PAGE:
- The collapse happened in south Mumbai's thickly populated Dongri area
- The building was designated "C1 building" by Mumbai's civic body in 2017
- That means it was marked for evacuation and demolition after safety audit
The collapse of a decades-old multistorey building in Mumbai on Tuesday has revived focus on illegal buildings way past their sell-by date endangering lives in India's commercial capital, where finding an accommodation is a huge challenge. The Kesarbai building in south Mumbai's thickly populated Dongri area, home to many families, had been designated a "C1 building" by Mumbai's civic body in 2017 - which means it was marked for evacuation and demolition after a safety audit.
Yet, it was left untouched.
The structure fits the description for most of the buildings in Dongri, which has often featured in books as the first home of gangster Dawood Ibrahim.
The buildings are maintained by the Maharashtra Housing and Development Authority, dilapidated and in need of urgent repairs. Every monsoon, the structures look close to collapse.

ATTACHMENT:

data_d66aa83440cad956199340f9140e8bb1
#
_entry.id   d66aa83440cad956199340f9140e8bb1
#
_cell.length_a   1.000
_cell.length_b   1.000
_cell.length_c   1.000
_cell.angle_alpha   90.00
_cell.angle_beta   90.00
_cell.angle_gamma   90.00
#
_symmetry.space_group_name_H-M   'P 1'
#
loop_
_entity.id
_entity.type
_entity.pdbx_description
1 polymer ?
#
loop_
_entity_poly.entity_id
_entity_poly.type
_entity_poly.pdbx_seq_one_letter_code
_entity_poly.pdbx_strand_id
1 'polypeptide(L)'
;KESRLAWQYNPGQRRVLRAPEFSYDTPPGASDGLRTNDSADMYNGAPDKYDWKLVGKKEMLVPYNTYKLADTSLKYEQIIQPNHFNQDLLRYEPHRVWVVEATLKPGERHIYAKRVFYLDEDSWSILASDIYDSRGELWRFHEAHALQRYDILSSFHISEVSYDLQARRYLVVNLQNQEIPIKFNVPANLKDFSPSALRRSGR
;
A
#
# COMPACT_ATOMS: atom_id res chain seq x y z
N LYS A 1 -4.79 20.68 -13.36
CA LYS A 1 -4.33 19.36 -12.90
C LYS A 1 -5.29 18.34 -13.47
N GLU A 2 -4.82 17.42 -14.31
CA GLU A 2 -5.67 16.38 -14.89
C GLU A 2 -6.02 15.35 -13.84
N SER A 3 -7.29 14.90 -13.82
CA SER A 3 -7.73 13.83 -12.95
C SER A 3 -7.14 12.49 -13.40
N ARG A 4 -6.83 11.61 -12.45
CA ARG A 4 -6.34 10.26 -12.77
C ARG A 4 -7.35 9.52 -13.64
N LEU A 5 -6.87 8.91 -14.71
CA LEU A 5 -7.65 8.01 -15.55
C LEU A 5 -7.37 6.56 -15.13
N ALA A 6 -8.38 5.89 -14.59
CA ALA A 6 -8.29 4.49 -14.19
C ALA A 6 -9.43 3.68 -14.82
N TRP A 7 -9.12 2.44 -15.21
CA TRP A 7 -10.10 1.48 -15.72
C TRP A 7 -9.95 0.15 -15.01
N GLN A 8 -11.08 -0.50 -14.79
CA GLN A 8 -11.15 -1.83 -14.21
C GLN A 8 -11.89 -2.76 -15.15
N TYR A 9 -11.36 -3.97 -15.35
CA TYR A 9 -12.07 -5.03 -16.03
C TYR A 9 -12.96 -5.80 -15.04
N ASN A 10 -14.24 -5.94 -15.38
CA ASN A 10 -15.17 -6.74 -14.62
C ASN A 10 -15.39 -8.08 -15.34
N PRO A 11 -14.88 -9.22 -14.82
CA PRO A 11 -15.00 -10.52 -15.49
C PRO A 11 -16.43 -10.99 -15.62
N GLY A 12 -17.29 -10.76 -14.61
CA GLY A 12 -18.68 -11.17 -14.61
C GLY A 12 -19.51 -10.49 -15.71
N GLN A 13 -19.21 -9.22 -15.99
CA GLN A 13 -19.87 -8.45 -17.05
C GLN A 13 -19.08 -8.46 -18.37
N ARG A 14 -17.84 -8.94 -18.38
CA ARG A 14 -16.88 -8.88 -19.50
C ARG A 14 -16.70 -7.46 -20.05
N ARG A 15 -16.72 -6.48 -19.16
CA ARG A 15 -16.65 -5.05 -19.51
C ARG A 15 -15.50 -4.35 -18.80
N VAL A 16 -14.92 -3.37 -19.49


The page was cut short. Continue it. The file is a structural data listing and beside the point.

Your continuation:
Some of the buildings are so old that repair is not the answer. The buildings in the area were part of the cluster redevelopment project, which means they would be demolished and built from scratch.
Mumbai Building Repairs and Reconstruction Board (MBRRB) Chairman Vinod Ghosalkar told IANS that the building had been handed over for redevelopment to BSB Developers, which had not started work.
"This is a serious matter and we will investigate why the redevelopment work was not initiated, what caused the delays and take appropriate action against those responsible," the official told IANS.
Residents of the area say they had been visiting government offices for three years for the redevelopment project.
"We have been visiting the BMC (Brihanmumbai Municipal Corporation) for funds to repair the buildings. We are told that there are no funds," a resident said.
Despite the threat to their lives, residents are reluctant to move from the centrally located neighbourhood. Schools, offices, hospitals are in the vicinity, which is a boon in a city like Mumbai.
In May, the BMC had identified 499 buildings as "dangerous" because they were old, rundown and violated safety rules; last year it was 619.